4. This is one of the best blog posts I’ve ever read. I’ve traveled quite a bit in the last month, and the number of “service/emotional support” dogs that I’ve seen has been quite disturbing. As you said, people who abuse this system serve such a disservice to those who truly need it and the well-trained dogs who actually deliver it. Thank you for the much-needed insight and for the work that Homeward Bound is doing for Porche.

  5. Oh my, you hit one of my hot buttons here so forgive me or just delete my comment altogether. I applaud the work a service dog does and all of the people involve in training them which allows them to support a person with physical or mental challenges. I think they should be allowed anywhere that individual is going. On the other hand, the idea of an ’emotional support dog’ has gone to proportions that infringes on the rights of the rest of us. I do not want to be putting my fresh produce in a grocery cart that was just vacated by someone’s pet, and I also don’t want to be eating at a restaurant next to one. This has become some type of fashion statement and not a medical requirement. Hope this pup along with all your others find a forever home. 🙂

  6. Mary Tonningsen

    Beautiful photos and an excellent and informative article! I was just told by a friend 2 nights ago that a friend of hers bought her small dog a fake service vest and ‘other credentials’ online. The reason? The dog freaks out when left alone at home, doesn’t like to be crated, and tears the house apart. Summer is upon us and the owner can’t leave the dog in the car, so now the dog has the vest and badges and can go to the store and other places with its owner and be safe, rather than stuck at home or in the hot car. I was livid! I have another friend who has (and needs) a real service dog. His dog is amazing and the most well-trained, well-tempered dog I’ve ever known. Totally reliable and a true gift to my friend, who could barely survive without him. And my friend is questioned constantly about this dogs credentials when he goes somewhere – probably because there are so many fakes out there now. It really fries me! What a shame that this has happened. Thank you for helping to bring this issue out in the open.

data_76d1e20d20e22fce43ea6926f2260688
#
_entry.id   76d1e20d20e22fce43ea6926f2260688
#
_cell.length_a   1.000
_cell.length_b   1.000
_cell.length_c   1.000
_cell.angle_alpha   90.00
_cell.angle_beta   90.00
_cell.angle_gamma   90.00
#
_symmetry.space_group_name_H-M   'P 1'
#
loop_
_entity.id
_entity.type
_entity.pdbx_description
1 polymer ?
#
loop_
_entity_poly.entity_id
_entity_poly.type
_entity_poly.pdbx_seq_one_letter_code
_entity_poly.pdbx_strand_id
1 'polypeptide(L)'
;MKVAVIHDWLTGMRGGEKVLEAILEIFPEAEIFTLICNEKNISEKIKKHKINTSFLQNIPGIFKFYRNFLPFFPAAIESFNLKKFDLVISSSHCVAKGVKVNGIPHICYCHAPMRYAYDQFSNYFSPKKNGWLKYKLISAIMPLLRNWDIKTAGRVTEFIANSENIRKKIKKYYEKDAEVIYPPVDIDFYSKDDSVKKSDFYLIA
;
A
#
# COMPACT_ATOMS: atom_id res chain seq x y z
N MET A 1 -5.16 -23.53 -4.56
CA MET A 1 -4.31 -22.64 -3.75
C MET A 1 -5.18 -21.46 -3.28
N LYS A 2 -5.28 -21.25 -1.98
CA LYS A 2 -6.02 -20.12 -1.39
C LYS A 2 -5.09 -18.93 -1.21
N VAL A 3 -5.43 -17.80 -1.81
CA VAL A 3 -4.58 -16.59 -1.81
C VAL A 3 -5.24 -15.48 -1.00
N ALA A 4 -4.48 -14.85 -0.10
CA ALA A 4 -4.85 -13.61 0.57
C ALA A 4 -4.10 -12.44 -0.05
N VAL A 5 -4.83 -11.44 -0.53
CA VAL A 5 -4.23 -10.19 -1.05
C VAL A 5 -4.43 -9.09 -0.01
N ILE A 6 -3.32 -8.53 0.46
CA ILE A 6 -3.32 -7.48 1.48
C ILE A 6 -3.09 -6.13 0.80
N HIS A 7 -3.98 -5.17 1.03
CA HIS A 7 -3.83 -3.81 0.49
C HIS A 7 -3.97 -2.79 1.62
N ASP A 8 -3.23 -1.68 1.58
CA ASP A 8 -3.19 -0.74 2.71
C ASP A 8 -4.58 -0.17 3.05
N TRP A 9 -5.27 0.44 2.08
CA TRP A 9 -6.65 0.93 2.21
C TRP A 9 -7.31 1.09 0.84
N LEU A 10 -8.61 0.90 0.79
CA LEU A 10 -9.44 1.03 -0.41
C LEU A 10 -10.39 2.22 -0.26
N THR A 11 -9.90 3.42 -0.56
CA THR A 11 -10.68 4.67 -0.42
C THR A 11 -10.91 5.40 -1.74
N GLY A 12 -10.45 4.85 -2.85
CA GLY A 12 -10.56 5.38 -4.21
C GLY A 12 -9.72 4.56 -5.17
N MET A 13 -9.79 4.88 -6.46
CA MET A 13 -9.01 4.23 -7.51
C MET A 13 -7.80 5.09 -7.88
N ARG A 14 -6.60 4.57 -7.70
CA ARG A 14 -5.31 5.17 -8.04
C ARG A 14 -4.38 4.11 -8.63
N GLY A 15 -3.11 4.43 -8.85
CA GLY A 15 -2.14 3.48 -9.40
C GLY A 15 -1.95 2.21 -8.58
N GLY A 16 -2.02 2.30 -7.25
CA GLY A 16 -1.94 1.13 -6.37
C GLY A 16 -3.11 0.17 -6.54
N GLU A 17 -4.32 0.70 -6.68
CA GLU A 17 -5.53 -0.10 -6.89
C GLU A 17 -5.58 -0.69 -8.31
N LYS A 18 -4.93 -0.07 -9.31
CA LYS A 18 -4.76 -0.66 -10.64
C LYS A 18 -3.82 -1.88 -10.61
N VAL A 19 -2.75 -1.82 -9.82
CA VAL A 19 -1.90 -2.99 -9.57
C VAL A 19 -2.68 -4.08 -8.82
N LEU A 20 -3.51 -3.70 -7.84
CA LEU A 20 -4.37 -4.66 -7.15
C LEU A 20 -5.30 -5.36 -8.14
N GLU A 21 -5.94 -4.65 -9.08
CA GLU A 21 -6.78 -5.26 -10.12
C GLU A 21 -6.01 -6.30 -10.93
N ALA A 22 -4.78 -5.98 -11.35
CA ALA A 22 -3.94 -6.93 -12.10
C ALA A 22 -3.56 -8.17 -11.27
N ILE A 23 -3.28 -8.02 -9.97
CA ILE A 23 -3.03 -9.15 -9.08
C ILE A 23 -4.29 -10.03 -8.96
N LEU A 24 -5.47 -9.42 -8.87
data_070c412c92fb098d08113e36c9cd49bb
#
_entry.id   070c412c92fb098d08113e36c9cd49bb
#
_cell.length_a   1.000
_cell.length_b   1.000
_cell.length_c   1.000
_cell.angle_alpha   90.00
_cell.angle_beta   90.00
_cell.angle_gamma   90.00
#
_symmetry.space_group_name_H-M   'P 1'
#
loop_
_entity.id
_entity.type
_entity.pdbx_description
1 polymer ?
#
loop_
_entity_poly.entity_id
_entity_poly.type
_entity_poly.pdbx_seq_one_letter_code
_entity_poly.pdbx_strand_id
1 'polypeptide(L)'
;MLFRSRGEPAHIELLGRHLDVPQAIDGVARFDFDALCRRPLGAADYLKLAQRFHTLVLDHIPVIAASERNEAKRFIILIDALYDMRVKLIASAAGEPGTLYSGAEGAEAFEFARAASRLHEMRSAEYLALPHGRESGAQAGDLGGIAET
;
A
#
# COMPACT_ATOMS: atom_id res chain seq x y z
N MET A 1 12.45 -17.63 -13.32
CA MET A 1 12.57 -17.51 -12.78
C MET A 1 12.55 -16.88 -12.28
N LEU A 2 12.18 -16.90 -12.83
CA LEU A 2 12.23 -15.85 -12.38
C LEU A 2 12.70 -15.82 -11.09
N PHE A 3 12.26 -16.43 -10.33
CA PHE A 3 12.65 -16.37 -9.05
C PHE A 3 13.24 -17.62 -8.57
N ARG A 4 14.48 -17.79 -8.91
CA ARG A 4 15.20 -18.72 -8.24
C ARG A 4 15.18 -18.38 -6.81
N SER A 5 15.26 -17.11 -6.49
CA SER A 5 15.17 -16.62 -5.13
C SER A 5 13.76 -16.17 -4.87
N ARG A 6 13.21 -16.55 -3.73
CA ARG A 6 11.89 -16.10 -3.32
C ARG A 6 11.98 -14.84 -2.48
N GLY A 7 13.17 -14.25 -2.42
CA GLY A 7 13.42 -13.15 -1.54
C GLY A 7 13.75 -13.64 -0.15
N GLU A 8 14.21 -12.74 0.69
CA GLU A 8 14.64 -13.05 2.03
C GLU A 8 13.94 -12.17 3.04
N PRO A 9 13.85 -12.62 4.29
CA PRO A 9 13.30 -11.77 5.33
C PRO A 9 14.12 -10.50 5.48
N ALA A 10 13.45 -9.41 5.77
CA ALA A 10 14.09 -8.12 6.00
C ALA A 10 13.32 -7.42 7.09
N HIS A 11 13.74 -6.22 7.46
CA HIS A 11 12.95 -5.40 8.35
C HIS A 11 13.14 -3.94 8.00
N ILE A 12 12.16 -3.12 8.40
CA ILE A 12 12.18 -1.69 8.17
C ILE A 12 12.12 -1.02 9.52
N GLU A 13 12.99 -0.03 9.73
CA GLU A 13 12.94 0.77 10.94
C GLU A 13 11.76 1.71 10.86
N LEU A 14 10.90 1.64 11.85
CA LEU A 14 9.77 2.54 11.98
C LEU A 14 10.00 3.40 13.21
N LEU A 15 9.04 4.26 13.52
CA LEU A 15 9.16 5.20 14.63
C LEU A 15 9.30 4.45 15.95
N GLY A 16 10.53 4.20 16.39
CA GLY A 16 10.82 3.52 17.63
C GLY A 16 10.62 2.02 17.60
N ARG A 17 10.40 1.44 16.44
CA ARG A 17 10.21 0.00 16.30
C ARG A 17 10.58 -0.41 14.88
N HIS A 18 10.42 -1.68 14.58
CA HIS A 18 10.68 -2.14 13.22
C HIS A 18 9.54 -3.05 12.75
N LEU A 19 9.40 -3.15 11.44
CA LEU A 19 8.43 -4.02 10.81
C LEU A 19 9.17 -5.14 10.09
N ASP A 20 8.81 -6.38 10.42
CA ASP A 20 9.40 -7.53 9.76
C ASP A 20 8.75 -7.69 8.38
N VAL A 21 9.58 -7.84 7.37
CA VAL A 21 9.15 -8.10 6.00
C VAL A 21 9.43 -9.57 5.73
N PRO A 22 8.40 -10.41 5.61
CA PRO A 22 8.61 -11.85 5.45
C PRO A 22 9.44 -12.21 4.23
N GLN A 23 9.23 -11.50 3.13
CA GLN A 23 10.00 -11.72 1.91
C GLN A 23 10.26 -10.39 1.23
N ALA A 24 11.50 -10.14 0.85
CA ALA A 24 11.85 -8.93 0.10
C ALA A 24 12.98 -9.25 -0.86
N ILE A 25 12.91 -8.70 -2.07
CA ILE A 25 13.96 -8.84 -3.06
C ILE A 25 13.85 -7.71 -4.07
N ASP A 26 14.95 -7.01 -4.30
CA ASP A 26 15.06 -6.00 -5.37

7. I hope Porsche finds a good and loving home. I had not heard the airline story but just as well. I find those stories so terribly sad and often feel helpless to do anything about it. Shame on people for being so unscrupulous. I followed your link on the types of service dogs. Thanks for sharing. I have a friend with a therapy dog who acts as a companion for her college-aged daughter. The dog sits in her lap during classes and helps with acute anxiety.